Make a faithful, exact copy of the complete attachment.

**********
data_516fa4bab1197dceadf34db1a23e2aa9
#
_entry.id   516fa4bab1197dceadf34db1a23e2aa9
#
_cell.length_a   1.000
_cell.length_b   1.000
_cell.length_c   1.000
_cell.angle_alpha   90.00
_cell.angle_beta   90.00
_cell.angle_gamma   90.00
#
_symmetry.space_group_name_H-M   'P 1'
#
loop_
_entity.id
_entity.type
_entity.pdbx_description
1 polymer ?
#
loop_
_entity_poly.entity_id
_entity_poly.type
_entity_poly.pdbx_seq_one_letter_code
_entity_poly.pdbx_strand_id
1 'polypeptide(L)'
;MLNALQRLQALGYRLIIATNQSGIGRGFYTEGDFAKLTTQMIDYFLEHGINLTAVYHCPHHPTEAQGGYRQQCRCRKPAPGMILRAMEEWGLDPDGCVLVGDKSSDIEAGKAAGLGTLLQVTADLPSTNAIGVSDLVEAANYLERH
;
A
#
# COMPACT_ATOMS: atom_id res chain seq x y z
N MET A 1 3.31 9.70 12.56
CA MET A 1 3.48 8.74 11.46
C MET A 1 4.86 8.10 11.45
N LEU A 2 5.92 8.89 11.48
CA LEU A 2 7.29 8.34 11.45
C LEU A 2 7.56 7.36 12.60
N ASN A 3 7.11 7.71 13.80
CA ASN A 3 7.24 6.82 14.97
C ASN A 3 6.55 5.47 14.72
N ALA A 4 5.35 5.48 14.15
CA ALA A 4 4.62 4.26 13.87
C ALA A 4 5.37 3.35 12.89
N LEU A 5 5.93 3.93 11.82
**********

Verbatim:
data_516fa4bab1197dceadf34db1a23e2aa9
#
_entry.id   516fa4bab1197dceadf34db1a23e2aa9
#
_cell.length_a   1.000
_cell.length_b   1.000
_cell.length_c   1.000
_cell.angle_alpha   90.00
_cell.angle_beta   90.00
_cell.angle_gamma   90.00
#
_symmetry.space_group_name_H-M   'P 1'
#
loop_
_entity.id
_entity.type
_entity.pdbx_description
1 polymer ?
#
loop_
_entity_poly.entity_id
_entity_poly.type
_entity_poly.pdbx_seq_one_letter_code
_entity_poly.pdbx_strand_id
1 'polypeptide(L)'
;MLNALQRLQALGYRLIIATNQSGIGRGFYTEGDFAKLTTQMIDYFLEHGINLTAVYHCPHHPTEAQGGYRQQCRCRKPAPGMILRAMEEWGLDPDGCVLVGDKSSDIEAGKAAGLGTLLQVTADLPSTNAIGVSDLVEAANYLERH
;
A
#
# COMPACT_ATOMS: atom_id res chain seq x y z
N MET A 1 3.31 9.70 12.56
CA MET A 1 3.48 8.74 11.46
C MET A 1 4.86 8.10 11.45
N LEU A 2 5.92 8.89 11.48
CA LEU A 2 7.29 8.34 11.45
C LEU A 2 7.56 7.36 12.60
N ASN A 3 7.11 7.71 13.80
CA ASN A 3 7.24 6.82 14.97
C ASN A 3 6.55 5.47 14.72
N ALA A 4 5.35 5.48 14.15
CA ALA A 4 4.62 4.26 13.87
C ALA A 4 5.37 3.35 12.89
N LEU A 5 5.93 3.93 11.82